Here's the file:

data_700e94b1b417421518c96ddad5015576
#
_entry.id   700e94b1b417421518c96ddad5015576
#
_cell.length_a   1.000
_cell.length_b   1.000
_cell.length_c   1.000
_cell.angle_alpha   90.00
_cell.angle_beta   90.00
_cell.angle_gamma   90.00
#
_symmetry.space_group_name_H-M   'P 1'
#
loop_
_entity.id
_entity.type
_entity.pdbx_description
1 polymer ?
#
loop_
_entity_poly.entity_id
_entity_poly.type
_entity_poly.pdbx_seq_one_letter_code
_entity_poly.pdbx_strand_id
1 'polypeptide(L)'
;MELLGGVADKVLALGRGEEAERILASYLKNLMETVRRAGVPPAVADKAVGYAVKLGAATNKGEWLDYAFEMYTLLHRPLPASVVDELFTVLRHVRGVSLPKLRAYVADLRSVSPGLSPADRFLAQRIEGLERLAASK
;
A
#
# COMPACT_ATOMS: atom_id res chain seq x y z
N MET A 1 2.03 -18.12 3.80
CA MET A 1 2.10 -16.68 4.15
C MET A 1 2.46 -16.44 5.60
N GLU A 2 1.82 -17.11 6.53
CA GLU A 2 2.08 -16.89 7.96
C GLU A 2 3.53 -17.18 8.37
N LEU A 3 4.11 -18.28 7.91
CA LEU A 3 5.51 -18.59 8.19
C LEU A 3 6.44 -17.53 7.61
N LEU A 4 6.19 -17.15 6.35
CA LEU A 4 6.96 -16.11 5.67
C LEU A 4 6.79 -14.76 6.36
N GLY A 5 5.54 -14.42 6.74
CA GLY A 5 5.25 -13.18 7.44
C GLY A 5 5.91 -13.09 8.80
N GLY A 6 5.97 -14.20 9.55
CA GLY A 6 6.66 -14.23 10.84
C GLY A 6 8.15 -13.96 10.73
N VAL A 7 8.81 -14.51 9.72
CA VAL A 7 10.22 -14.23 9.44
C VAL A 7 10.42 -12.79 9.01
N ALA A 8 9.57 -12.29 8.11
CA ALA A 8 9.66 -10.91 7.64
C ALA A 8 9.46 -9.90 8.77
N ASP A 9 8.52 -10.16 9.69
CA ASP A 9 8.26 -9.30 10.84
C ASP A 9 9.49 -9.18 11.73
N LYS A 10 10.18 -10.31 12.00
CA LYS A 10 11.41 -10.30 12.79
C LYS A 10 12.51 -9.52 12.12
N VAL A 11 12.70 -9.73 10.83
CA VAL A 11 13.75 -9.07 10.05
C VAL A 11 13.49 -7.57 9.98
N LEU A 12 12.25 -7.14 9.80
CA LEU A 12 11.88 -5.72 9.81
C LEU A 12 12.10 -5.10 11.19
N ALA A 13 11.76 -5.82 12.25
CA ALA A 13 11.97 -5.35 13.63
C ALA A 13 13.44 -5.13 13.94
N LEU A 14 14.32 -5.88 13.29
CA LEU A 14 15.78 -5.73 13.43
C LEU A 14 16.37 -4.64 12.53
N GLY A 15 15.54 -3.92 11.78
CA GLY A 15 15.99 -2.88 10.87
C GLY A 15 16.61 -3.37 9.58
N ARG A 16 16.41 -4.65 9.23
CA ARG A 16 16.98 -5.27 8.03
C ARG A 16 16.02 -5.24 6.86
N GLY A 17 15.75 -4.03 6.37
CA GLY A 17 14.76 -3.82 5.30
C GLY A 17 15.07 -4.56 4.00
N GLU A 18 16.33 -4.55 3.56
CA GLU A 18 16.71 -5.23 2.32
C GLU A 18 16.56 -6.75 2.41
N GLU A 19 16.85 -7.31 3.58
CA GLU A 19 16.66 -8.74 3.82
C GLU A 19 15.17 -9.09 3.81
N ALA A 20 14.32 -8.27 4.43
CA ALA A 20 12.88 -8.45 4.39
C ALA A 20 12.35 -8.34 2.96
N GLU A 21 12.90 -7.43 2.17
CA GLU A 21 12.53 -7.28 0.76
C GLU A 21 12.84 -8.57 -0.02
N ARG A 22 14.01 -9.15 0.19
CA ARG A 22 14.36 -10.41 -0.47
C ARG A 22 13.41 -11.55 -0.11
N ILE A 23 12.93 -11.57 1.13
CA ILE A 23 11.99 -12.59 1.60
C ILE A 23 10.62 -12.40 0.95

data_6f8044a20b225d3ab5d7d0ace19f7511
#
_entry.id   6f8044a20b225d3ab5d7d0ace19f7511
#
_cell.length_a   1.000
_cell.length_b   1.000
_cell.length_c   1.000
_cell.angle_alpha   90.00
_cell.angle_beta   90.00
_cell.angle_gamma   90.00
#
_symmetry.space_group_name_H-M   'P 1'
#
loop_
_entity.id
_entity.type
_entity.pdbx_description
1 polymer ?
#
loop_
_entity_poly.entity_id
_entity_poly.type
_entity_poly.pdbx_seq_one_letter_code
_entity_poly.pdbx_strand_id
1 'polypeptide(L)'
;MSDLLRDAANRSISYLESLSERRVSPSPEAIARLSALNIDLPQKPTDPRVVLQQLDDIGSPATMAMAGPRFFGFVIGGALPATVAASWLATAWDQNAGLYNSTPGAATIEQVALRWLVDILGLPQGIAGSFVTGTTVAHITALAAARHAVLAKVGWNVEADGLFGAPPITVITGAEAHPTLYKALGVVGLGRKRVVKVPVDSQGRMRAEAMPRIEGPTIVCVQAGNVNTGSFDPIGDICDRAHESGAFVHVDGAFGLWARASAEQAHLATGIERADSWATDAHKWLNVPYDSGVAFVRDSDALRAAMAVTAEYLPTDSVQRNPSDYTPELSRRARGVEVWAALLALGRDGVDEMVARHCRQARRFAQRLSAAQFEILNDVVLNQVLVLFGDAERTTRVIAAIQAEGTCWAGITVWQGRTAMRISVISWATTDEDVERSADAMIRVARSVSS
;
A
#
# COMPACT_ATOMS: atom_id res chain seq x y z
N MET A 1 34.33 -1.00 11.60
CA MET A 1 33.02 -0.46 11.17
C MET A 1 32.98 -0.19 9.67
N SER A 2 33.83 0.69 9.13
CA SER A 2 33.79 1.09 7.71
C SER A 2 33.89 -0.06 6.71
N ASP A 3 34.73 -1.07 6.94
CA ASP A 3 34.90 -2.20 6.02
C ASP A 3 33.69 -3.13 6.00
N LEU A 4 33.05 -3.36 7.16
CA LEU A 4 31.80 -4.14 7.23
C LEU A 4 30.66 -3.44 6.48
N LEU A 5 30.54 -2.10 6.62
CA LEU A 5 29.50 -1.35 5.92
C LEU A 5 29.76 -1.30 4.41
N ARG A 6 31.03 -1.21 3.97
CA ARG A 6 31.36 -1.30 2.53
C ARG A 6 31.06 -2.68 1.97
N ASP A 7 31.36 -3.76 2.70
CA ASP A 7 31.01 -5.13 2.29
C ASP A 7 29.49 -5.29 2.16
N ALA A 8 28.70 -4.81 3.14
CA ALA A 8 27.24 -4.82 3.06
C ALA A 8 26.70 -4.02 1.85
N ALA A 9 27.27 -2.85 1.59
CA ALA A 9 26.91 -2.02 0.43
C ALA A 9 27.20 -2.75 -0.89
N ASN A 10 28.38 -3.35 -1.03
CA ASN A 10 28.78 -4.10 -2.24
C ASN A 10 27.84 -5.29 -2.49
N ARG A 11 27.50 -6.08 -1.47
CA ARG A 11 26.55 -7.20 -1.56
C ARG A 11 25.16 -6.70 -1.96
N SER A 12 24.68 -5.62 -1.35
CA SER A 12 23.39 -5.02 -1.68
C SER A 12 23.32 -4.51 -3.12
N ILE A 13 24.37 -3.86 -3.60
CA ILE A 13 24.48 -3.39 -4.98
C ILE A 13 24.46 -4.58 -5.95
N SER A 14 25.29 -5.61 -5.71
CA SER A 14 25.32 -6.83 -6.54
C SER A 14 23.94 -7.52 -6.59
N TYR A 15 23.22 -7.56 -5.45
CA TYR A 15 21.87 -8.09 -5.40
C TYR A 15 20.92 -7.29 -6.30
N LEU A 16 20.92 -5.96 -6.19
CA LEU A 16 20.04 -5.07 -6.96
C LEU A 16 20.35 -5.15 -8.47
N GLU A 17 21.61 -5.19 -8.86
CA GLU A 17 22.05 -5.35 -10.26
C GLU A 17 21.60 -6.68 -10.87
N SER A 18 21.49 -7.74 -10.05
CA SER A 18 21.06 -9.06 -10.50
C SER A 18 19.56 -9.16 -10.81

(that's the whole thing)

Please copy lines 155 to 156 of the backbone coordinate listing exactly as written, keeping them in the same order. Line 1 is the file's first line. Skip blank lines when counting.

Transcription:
CA ALA A 9 26.91 -2.02 0.43
C ALA A 9 27.20 -2.75 -0.89